by Barbara George
Tellington Ttouch Behaviourist
Accidents and emergencies happen so quickly. While we can be prepared for the most possible ones it is always a shock for us as well as our cats when something unexpected happens. Cats can die from shock as well as from the trauma that caused it.
Shock occurs when the heart does not supply sufficient oxygen-rich blood to vital organs. This can be the result of a trauma or accident and requires immediate veterinary care as shock can cause brain damage and even death. If your cat is still responsive, wrap him up in a towel to keep him warm until you can take him to a vet. Keep his head lower than his heart to encourage blood flow to the brain.
While taking them to the vet, or waiting for the vet to come to you, it seems as if time stands still and we tend to feel helpless. In all situations of trauma or shock professional veterinary care is imperative. These suggestions are intended as additional and can in no way heal your cat, they may help to keep him conscious and stable until he can reach a vet. It is also calming for owners and carers to have a task instead of feeling helpless.
Be as gentle and calm as possibles so as not to cause additional stress for him. Breathe deeply and slowly. Talk softly and lovingly; if he can hear it will help him to know you are there.
Depending on the injuries and you access to him, ear touches from Tellington Touch can help with shock. Stroking the ears, especially the tips, is known to reduce the effects of shock and make him more comfortable as it influences the circulatory system and can aid with respiration.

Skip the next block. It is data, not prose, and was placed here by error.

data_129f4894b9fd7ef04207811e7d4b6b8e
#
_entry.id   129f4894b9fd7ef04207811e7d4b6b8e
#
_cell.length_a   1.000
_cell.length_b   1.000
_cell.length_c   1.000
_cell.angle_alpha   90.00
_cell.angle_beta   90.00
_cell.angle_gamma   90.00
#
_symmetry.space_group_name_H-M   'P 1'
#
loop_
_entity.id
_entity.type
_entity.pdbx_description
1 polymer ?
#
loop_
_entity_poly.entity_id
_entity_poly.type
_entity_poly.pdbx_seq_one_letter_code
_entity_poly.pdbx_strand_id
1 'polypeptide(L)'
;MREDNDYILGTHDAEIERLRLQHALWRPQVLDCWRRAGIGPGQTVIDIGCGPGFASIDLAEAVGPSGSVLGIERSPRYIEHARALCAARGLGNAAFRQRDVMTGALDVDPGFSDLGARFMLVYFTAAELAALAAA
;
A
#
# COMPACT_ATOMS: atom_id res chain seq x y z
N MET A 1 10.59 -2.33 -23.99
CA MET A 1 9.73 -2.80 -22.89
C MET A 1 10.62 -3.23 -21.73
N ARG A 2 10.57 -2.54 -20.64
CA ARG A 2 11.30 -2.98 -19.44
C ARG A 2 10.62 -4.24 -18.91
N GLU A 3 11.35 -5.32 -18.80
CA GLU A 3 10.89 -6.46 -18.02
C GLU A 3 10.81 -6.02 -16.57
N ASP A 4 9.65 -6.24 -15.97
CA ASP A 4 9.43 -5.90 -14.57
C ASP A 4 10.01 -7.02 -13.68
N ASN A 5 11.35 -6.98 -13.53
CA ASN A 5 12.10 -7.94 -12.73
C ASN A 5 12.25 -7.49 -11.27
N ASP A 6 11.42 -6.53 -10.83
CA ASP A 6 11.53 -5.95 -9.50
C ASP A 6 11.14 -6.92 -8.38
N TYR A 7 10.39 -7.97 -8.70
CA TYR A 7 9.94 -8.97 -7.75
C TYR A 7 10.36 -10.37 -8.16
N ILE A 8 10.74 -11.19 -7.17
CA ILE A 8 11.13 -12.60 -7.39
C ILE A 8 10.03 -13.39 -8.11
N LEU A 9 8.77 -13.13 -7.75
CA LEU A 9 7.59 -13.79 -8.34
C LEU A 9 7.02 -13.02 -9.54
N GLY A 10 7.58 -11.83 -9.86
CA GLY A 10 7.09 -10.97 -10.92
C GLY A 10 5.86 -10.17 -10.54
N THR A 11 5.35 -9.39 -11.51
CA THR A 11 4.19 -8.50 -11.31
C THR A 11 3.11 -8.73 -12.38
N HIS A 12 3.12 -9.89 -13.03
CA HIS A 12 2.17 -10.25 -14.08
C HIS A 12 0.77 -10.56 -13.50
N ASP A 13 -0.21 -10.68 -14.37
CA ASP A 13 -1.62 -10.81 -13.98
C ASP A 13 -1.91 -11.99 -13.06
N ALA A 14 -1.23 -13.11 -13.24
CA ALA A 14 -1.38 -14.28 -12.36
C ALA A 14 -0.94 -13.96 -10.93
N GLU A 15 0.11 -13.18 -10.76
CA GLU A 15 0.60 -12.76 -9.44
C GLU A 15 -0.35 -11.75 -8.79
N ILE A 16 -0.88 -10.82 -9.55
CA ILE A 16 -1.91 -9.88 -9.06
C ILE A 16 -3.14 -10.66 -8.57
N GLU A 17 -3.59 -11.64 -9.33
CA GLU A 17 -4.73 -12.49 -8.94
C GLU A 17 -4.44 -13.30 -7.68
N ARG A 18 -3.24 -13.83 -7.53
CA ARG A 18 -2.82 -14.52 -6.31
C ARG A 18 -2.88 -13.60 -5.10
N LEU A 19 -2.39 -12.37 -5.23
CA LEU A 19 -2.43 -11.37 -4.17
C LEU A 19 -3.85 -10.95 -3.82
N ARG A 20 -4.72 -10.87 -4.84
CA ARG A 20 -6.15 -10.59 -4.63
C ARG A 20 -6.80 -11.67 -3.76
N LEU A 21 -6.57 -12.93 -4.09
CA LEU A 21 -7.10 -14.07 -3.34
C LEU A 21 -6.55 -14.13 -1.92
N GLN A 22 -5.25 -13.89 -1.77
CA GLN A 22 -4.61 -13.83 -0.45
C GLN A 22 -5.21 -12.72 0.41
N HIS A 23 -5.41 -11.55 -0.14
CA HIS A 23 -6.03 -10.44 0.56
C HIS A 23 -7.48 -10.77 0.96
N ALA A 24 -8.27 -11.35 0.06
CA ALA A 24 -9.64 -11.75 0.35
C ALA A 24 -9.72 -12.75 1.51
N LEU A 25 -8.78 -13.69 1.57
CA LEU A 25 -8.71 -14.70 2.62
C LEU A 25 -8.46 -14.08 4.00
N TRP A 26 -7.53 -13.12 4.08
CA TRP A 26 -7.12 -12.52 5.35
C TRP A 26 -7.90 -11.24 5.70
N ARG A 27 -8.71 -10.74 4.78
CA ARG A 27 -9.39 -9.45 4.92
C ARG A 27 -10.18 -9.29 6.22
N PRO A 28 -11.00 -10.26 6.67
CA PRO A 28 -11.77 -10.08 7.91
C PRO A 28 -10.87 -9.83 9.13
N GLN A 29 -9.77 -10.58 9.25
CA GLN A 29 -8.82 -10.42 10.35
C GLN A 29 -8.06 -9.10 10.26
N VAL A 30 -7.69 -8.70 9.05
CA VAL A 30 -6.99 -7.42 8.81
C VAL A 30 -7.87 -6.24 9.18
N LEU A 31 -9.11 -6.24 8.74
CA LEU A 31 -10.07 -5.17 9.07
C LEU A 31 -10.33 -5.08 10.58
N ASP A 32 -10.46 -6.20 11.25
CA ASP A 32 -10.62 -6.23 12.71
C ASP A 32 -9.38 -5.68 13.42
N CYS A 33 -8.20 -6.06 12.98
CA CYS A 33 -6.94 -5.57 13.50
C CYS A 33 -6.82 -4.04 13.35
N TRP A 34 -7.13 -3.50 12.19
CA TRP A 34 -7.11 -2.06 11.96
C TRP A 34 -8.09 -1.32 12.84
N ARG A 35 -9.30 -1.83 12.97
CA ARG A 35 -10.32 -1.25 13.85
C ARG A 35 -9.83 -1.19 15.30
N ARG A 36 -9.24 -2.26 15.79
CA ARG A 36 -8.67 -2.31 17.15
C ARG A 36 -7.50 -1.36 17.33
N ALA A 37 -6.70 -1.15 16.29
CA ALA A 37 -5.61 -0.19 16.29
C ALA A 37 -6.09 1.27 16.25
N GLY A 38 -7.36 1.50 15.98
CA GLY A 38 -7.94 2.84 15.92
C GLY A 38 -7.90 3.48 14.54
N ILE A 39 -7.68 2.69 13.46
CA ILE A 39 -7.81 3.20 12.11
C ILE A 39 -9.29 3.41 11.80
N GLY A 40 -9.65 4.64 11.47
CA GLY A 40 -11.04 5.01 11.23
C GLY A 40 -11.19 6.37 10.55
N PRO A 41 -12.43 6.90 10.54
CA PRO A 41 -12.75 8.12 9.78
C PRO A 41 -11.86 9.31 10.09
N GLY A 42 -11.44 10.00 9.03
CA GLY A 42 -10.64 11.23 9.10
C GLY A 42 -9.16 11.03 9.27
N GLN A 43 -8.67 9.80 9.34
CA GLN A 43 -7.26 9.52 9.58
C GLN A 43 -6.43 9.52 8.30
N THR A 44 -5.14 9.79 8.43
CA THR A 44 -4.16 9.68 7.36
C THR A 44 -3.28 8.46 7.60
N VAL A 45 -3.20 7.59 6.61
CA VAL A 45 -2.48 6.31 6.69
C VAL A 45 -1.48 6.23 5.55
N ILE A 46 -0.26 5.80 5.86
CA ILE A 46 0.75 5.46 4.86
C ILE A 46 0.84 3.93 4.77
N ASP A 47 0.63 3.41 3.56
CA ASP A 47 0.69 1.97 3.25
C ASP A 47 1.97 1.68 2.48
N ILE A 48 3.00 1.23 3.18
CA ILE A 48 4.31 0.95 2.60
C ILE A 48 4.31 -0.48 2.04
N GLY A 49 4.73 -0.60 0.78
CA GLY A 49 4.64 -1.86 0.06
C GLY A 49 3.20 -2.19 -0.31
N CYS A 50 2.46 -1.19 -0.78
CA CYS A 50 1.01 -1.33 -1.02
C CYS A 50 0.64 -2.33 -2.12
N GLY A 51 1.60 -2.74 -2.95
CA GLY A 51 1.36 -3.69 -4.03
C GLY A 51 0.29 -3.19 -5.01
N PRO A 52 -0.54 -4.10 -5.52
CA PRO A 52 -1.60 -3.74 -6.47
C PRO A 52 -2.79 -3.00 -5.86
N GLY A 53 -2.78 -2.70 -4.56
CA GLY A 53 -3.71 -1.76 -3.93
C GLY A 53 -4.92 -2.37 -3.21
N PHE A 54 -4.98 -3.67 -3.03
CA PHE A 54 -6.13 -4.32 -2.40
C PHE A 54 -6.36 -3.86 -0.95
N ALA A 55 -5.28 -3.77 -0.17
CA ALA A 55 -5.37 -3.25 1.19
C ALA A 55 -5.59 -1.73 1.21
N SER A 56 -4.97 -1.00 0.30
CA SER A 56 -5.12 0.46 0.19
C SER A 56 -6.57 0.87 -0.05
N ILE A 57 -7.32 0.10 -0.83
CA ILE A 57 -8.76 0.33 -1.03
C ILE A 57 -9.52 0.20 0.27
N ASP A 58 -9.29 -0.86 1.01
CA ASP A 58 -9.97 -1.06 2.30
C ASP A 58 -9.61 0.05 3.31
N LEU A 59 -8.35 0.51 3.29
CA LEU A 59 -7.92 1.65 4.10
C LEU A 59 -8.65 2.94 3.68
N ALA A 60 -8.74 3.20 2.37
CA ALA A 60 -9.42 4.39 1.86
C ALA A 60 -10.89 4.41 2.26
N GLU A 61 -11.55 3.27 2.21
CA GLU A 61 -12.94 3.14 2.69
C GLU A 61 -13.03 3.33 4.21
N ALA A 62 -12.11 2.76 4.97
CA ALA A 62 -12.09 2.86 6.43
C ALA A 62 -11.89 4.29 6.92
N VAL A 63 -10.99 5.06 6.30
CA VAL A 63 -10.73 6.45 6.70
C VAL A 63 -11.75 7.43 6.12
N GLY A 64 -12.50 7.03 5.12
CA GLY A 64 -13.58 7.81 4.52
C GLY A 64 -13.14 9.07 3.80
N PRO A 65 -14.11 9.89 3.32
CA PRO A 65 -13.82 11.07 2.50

To do the ear TTouch, support your cat’s head with one hand. With the other hand, hold the ear between your thumb (on top) and the rest of your hand (curled underneath to provide support) and gently slide with your thumb from the base of the ear to the tip, covering the whole ear in one or more strokes. Include the base of the ear as this can help with breathing. The pressure should be firm but gentle, making contact without tickling or pressing too hard.
Use the same principle to work on your own ear, sliding it between your index finger and thumb, and covering the whole ear from the tip to the lobe. Use comfortable, gentle pressure – it should not hurt! Doing this when you feel the first signs of stress can help settle your emotions.
The whiskers are a major sensory organ providing the brain with information. Cats that are conscious but not responding may be helped by touching and manipulating the whiskers. This may help with seizures too.
For more information on the Tellington TTouch method, visit